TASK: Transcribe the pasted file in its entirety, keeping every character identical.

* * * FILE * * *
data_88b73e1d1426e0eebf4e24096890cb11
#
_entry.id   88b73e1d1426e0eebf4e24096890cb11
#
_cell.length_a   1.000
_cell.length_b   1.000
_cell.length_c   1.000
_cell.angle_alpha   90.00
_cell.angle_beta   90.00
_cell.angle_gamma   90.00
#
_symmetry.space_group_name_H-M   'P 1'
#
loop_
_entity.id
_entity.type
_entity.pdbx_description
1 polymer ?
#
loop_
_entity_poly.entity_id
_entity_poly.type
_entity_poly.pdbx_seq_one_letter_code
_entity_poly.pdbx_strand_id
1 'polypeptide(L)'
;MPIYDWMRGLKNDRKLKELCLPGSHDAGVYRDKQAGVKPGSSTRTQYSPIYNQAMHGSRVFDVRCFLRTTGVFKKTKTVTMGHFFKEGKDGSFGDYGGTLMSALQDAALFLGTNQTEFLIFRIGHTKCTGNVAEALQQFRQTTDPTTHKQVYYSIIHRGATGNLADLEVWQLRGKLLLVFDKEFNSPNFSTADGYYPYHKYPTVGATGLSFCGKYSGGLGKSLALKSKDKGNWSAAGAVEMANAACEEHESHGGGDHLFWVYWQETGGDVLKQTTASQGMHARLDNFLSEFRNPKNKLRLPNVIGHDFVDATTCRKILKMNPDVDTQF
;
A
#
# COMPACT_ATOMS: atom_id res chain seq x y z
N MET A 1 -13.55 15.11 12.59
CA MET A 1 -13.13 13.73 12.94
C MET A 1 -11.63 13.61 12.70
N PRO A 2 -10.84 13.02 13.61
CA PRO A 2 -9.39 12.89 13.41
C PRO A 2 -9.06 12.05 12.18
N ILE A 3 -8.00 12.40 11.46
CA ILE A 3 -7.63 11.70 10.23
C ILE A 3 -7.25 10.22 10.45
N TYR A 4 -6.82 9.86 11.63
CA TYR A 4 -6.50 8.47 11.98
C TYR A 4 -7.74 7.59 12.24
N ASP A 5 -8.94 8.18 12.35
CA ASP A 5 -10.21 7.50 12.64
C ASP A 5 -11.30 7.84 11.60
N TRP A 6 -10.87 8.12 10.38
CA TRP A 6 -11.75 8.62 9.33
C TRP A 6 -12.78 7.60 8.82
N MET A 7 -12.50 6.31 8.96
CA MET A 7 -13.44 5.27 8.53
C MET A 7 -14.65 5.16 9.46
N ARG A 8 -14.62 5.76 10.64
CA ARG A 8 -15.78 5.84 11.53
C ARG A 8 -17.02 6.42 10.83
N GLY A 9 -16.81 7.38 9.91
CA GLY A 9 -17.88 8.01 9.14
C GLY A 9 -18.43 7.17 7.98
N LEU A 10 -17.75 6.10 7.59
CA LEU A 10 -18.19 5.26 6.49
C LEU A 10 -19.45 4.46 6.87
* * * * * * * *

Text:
data_88b73e1d1426e0eebf4e24096890cb11
#
_entry.id   88b73e1d1426e0eebf4e24096890cb11
#
_cell.length_a   1.000
_cell.length_b   1.000
_cell.length_c   1.000
_cell.angle_alpha   90.00
_cell.angle_beta   90.00
_cell.angle_gamma   90.00
#
_symmetry.space_group_name_H-M   'P 1'
#
loop_
_entity.id
_entity.type
_entity.pdbx_description
1 polymer ?
#
loop_
_entity_poly.entity_id
_entity_poly.type
_entity_poly.pdbx_seq_one_letter_code
_entity_poly.pdbx_strand_id
1 'polypeptide(L)'
;MPIYDWMRGLKNDRKLKELCLPGSHDAGVYRDKQAGVKPGSSTRTQYSPIYNQAMHGSRVFDVRCFLRTTGVFKKTKTVTMGHFFKEGKDGSFGDYGGTLMSALQDAALFLGTNQTEFLIFRIGHTKCTGNVAEALQQFRQTTDPTTHKQVYYSIIHRGATGNLADLEVWQLRGKLLLVFDKEFNSPNFSTADGYYPYHKYPTVGATGLSFCGKYSGGLGKSLALKSKDKGNWSAAGAVEMANAACEEHESHGGGDHLFWVYWQETGGDVLKQTTASQGMHARLDNFLSEFRNPKNKLRLPNVIGHDFVDATTCRKILKMNPDVDTQF
;
A
#
# COMPACT_ATOMS: atom_id res chain seq x y z
N MET A 1 -13.55 15.11 12.59
CA MET A 1 -13.13 13.73 12.94
C MET A 1 -11.63 13.61 12.70
N PRO A 2 -10.84 13.02 13.61
CA PRO A 2 -9.39 12.89 13.41
C PRO A 2 -9.06 12.05 12.18
N ILE A 3 -8.00 12.40 11.46
CA ILE A 3 -7.63 11.70 10.23
C ILE A 3 -7.25 10.22 10.45
N TYR A 4 -6.82 9.86 11.63
CA TYR A 4 -6.50 8.47 11.98
C TYR A 4 -7.74 7.59 12.24
N ASP A 5 -8.94 8.18 12.35
CA ASP A 5 -10.21 7.50 12.64
C ASP A 5 -11.30 7.84 11.60
N TRP A 6 -10.87 8.12 10.38
CA TRP A 6 -11.75 8.62 9.33
C TRP A 6 -12.78 7.60 8.82
N MET A 7 -12.50 6.31 8.96
CA MET A 7 -13.44 5.27 8.53
C MET A 7 -14.65 5.16 9.46
N ARG A 8 -14.62 5.76 10.64
CA ARG A 8 -15.78 5.84 11.53
C ARG A 8 -17.02 6.42 10.83
N GLY A 9 -16.81 7.38 9.91
CA GLY A 9 -17.88 8.01 9.14
C GLY A 9 -18.43 7.17 7.98
N LEU A 10 -17.75 6.10 7.59
CA LEU A 10 -18.19 5.26 6.49
C LEU A 10 -19.45 4.46 6.87